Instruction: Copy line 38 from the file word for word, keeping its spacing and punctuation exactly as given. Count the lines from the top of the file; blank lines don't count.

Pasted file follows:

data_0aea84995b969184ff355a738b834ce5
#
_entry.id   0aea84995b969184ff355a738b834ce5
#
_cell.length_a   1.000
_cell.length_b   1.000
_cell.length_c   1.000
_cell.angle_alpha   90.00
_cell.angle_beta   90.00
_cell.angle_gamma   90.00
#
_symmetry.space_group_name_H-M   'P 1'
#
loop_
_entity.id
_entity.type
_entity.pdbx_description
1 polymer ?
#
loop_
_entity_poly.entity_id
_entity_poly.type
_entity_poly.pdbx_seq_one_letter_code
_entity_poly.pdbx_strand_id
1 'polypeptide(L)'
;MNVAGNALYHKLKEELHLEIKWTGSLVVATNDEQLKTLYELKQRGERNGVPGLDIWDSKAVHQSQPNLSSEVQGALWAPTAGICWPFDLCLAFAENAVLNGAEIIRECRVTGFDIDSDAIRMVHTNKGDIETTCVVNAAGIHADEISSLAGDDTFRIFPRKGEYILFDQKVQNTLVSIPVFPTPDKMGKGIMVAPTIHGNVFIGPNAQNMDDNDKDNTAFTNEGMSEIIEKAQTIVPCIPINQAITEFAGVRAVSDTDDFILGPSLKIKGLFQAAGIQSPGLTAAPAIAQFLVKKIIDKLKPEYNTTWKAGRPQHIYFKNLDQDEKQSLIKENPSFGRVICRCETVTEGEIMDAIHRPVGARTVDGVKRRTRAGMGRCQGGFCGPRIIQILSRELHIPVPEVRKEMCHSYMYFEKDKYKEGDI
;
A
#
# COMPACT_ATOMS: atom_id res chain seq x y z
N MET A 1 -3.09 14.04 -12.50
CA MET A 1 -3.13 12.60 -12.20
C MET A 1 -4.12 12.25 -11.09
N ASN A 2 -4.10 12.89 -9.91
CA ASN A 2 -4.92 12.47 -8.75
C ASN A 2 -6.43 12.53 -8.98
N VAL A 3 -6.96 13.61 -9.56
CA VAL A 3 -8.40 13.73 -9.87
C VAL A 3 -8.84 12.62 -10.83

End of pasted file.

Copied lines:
CA VAL A 3 -8.40 13.73 -9.87